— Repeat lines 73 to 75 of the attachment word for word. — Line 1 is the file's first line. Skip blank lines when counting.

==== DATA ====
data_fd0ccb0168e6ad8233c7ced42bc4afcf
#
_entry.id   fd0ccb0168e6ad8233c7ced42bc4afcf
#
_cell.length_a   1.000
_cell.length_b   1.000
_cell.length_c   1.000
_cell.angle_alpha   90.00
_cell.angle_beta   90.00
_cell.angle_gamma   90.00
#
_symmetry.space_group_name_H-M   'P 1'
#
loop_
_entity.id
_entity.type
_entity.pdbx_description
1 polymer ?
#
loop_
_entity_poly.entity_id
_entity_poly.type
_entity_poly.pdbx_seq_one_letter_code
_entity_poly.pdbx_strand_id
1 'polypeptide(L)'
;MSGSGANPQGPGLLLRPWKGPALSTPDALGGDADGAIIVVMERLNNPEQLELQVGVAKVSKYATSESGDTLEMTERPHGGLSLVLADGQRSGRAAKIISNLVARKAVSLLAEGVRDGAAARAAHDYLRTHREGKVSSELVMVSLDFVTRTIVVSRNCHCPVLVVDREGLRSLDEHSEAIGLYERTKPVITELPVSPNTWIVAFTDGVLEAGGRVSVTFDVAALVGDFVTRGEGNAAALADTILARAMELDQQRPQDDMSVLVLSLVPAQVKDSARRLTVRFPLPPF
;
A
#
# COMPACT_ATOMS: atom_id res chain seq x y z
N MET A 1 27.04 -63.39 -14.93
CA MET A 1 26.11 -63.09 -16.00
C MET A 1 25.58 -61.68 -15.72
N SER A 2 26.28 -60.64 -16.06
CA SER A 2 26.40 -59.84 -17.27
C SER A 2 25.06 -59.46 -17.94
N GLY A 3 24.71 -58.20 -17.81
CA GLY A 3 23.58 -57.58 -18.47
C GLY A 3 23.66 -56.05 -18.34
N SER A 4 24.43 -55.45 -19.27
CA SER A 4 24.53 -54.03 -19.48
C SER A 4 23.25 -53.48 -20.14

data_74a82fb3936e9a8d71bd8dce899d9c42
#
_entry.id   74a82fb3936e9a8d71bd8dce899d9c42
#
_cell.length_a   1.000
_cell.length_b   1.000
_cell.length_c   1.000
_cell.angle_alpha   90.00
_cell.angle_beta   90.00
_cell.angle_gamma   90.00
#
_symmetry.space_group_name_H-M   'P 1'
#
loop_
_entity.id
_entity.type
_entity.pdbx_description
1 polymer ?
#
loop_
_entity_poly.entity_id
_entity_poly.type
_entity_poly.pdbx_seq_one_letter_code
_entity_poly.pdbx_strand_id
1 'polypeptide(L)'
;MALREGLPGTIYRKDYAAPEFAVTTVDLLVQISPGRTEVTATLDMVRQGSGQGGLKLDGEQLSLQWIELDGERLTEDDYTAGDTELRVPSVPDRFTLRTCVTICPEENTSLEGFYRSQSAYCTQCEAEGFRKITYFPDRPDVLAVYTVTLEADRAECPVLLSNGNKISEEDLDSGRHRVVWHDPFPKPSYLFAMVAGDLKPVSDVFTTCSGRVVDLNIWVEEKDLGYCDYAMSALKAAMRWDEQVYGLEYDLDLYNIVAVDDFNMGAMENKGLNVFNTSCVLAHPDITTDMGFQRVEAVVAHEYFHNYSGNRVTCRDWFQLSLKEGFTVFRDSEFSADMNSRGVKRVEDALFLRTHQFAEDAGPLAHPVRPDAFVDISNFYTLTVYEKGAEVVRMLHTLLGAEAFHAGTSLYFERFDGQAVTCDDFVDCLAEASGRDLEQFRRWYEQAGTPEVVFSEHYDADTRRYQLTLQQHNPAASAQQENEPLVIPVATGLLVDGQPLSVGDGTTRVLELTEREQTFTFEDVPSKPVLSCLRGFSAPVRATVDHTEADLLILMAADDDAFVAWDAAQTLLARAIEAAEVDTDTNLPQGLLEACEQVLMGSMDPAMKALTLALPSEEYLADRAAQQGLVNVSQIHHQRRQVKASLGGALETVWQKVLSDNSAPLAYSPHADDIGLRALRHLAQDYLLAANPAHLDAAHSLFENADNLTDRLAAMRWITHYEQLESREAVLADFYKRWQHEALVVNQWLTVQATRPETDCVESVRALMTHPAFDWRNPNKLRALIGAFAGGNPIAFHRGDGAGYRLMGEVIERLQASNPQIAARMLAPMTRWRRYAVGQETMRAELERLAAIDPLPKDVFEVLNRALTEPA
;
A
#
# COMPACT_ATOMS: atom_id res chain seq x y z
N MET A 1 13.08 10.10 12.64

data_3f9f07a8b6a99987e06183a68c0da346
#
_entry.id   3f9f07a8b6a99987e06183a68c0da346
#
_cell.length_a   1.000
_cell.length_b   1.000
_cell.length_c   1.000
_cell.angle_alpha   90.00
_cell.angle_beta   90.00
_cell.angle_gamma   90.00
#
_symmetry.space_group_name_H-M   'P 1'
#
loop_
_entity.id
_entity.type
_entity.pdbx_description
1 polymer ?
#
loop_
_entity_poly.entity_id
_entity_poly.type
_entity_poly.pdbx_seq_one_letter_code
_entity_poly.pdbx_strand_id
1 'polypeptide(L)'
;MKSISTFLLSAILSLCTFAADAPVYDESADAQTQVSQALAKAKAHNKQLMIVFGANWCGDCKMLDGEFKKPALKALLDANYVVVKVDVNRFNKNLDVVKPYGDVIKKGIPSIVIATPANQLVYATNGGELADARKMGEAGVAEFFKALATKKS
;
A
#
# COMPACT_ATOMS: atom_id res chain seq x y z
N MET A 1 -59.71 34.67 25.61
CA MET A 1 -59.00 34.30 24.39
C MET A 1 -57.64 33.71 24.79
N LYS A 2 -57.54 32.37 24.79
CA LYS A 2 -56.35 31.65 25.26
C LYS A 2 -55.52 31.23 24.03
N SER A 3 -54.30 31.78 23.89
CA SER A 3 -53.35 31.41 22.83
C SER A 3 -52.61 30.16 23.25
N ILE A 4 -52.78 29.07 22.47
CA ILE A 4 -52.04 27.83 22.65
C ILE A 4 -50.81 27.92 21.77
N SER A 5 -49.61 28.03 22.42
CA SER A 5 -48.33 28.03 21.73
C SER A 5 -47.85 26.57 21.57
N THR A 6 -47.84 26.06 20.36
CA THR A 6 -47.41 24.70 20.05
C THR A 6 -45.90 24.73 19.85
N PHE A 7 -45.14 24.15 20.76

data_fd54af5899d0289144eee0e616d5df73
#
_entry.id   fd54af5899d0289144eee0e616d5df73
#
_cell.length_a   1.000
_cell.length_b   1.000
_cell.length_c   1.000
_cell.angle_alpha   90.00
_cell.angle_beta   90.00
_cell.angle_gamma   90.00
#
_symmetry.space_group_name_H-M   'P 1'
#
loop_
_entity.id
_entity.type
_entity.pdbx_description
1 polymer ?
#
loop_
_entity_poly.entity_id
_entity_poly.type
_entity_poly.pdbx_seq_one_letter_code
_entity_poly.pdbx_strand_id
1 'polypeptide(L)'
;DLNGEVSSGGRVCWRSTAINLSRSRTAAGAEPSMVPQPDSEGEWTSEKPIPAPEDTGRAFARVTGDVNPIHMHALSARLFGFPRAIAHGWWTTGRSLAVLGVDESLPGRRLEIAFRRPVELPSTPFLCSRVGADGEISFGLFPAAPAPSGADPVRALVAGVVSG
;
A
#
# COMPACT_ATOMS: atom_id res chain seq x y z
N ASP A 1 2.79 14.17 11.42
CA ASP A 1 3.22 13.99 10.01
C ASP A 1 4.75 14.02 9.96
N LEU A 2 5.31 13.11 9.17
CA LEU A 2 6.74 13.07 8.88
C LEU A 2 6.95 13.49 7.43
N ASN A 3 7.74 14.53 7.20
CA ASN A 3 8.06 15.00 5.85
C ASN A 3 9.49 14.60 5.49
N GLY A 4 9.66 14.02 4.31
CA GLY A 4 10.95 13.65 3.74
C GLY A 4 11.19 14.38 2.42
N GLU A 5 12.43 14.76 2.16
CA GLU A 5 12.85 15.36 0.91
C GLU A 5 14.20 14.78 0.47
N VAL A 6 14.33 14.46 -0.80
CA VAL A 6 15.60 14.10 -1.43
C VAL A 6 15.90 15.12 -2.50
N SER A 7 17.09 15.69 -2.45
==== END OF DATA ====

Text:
N MET A 1 13.08 10.10 12.64

data_3f9f07a8b6a99987e06183a68c0da346
#